“This brought it up to the light and forced a conversation about it. It made it into an issue; now we have to talk about it,” Mercedes said. “It’s exciting…we can tell our kids go ahead and dream and have hope. There is hope for you after all.”

Read more
Law
11:27 am
Fri August 24, 2012

Inmates in Oakland County jail released due to overcrowding

Oakland County Sheriff Michael Bouchard says releasing more than 200 prisoners from the overcrowded  County Jail could have been avoided,  if judges had used alternative sentencing.

He  tells The Detroit News he sent a letter to judges earlier this month, notifying them of the "jail emergency and asking for cooperation to help avoid it."

Michigan law requires sentence reductions if prisoners don't pose a high risk.

Bouchard says beds are being used by inmates who don't need to be in jail, and could have been punished differently, avoiding the problem.

Law
10:30 am
Fri August 24, 2012

Pastor in West Michigan accused of embezzling more than $100,000

MLive reports the Pastor of a church with around 750 members confessed to turning in receipts for reimbursement that were never approved.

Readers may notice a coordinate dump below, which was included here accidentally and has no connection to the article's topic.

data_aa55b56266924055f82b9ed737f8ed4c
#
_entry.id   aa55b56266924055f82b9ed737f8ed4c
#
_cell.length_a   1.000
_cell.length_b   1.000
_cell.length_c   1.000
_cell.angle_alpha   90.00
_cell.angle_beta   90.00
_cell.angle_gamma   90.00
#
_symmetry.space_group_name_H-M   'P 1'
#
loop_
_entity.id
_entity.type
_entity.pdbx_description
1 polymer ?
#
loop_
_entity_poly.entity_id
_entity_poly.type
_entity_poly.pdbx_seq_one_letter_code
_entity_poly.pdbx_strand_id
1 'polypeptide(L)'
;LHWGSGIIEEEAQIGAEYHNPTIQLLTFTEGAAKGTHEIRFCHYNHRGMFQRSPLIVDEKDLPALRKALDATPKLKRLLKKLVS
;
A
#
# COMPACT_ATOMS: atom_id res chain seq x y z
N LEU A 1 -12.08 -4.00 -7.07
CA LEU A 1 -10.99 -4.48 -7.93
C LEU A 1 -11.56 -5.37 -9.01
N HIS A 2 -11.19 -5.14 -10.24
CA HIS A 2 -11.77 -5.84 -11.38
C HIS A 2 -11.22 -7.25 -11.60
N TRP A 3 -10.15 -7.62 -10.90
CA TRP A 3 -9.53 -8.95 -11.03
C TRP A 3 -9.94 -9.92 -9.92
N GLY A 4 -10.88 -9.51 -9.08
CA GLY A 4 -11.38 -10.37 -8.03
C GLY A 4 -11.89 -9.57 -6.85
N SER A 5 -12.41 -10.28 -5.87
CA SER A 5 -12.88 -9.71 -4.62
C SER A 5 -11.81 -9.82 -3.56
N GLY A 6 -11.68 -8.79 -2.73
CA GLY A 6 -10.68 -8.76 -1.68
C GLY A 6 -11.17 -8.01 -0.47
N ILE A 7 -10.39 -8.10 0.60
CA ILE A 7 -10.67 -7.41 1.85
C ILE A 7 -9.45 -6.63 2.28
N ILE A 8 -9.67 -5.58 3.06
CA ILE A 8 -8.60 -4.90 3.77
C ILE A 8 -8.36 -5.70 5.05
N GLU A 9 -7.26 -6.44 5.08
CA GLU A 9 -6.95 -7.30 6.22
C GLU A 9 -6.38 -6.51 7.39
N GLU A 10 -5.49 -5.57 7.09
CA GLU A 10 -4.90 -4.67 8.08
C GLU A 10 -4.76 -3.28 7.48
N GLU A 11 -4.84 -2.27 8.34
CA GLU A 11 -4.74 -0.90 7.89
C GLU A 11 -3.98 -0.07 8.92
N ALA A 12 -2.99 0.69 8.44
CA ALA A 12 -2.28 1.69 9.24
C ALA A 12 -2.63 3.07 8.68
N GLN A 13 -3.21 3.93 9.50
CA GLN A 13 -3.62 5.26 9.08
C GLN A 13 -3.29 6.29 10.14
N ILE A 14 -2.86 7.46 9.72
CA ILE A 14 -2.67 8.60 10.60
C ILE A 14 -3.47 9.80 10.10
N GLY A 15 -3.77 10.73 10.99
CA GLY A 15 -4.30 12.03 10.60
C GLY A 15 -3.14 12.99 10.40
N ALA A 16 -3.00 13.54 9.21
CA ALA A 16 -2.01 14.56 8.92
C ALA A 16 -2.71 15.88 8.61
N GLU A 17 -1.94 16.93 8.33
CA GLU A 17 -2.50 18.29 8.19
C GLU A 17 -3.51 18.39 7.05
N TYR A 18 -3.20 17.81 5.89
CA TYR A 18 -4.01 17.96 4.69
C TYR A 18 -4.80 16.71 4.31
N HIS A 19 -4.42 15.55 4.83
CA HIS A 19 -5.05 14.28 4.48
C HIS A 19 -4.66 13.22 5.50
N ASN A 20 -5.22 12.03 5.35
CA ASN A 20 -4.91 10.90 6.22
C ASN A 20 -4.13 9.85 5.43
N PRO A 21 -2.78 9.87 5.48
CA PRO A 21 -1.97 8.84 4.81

More from MLive:

Read more
3:26 pm
Thu August 23, 2012

Michigan inmate challenges former governor Granholm's commutation reversal

Lead in text: 
A fascinating story about a last second reversal by former Michigan Gov. Jennifer Granholm. At the end of her term as governor in 2010, Granholm had signed an order commuting Matthew Makowski's sentence of life without parole. Makowski was convicted of first degree murder for setting up a robbery of a co-worker in 1988. But after she was contacted by the victim's family, Granholm reversed her order. Now lawyers are arguing whether she had the authority to rescind her original order.
LANSING, Mich. - Three days before Christmas 2010, a Michigan inmate got a remarkable gift: Gov. Jennifer Granholm said she would commute his life sentence for first-degree murder, ensuring his release after two decades in prison for setting up a robbery that led to the fatal stabbing of a co-worker.
Law
5:01 pm
Mon August 20, 2012

Bing hopes judge will lift injunction on 12-hour police shifts

Detroit Mayor Dave Bing
Mayor's Office City of Detroit

Detroit Mayor Dave Bing says a judge’s order blocking 12-hour shifts for police officers will make it harder to balance the budget and keep the city safe.

"Absolutely. No doubt about it," he said. "I think some of the initiatives that we were putting forward was for two different reasons – once again, to make sure we stay within our budget, but also to keep as many police officers on the street as we possibly could and keeping them in the neighborhoods. So this doesn’t help."

Read more

Pages